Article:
The total number of vehicle miles traveled in the US used to largely do only one thing: go up. This is made it fairly easy for the Federal Highway Administration (FWHA) to forecast how much more Americans were going to drive in the coming years – they just extended the trend line.
Below is what that looked like since the early 1970s (via FRED Economic Data). You’ll see that the total vehicle miles traveled went from somewhere around 1.1 trillion miles to around 3 trillion miles in and around the late 2000s. The shaded areas represent recessionary periods.
But then in 2007, something happened. Total vehicle miles traveled peaked, declined, and then flat lined at just under 3 trillion miles. Here’s what that looked like (the ending time period is October 2014):
However, since this was new for the FHWA, they continued to believe that this would ultimately correct itself and that total VMTs would eventually continue on their linear ascent. So here’s what their projections looked like (via State Smart Transportation Initiative):
Clearly things didn’t go as planned.
But then in May of last year (2014), the FHWA finally changed its tune and released this forecast, which had the following projections:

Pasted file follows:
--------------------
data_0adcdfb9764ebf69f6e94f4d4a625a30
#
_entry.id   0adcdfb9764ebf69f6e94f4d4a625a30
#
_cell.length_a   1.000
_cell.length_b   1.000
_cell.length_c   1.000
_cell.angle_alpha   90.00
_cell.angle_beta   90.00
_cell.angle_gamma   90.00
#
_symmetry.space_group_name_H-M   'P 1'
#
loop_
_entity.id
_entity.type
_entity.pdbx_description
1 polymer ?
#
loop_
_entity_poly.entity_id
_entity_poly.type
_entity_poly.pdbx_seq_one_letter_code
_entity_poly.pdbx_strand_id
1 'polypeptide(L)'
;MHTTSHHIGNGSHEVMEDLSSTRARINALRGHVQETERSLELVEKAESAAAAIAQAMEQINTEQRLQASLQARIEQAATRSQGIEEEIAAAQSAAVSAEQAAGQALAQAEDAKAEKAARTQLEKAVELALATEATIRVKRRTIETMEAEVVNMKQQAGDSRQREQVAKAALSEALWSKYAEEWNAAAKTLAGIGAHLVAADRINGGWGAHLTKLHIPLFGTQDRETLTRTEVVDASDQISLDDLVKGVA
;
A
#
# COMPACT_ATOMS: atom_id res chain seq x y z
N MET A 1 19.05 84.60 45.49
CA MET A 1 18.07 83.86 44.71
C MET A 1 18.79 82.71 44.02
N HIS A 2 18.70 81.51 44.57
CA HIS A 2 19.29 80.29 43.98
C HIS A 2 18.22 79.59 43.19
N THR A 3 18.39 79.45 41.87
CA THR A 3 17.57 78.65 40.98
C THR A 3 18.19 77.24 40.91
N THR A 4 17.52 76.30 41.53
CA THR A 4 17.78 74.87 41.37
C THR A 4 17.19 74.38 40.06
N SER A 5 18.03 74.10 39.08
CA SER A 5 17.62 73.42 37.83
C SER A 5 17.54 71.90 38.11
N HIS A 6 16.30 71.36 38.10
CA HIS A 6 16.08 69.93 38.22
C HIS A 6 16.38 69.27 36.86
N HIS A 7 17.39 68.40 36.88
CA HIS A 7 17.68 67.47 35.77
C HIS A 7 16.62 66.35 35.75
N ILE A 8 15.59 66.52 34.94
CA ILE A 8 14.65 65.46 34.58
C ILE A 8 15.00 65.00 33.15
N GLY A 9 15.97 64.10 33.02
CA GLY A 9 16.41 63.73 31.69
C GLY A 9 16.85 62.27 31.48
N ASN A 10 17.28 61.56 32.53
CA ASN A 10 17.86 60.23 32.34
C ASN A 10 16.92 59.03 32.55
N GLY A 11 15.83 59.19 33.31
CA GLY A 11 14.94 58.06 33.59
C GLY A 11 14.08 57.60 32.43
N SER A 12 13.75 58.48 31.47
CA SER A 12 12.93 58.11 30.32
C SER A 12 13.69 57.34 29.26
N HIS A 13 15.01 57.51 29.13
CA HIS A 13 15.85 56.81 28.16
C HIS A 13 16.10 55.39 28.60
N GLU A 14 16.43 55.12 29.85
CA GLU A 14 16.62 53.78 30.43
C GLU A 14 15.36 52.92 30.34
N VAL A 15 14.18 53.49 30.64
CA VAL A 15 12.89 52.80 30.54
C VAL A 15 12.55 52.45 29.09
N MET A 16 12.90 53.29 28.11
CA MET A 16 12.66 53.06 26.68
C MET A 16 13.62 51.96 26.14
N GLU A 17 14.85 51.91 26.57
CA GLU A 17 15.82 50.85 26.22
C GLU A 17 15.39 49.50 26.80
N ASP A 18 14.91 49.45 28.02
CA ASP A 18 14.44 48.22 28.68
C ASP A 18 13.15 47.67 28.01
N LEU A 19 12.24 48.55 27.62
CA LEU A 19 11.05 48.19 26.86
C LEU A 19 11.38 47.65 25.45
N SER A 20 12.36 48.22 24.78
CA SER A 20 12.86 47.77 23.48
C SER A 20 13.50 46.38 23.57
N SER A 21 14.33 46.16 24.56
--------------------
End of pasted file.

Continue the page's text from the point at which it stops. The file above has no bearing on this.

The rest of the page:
It outlined 3 economic scenarios: a pessimistic one, a baseline one, and an optimistic one. In their baseline outlook, they believed that the annual growth rate for total vehicle miles traveled in the US would be 0.75% over a 30 year period running from 2012 to 2042.
At the same time, they also stated that population growth would average about 0.7% per year through this same period. This means that the FHWA has more or less conceded that total vehicles traveled per person will likely remain flat, which is a significant change from previous forecasts.
Now, given their track record, I don’t think any of us should put a lot of faith in the accuracy of these numbers. Per capita driving could flat line. But it might also go down, which is what it has been doing over the past few years.
Either way, I do think it’s worth thinking about this shift. It’s a pretty big deal.
Top Image: Flickr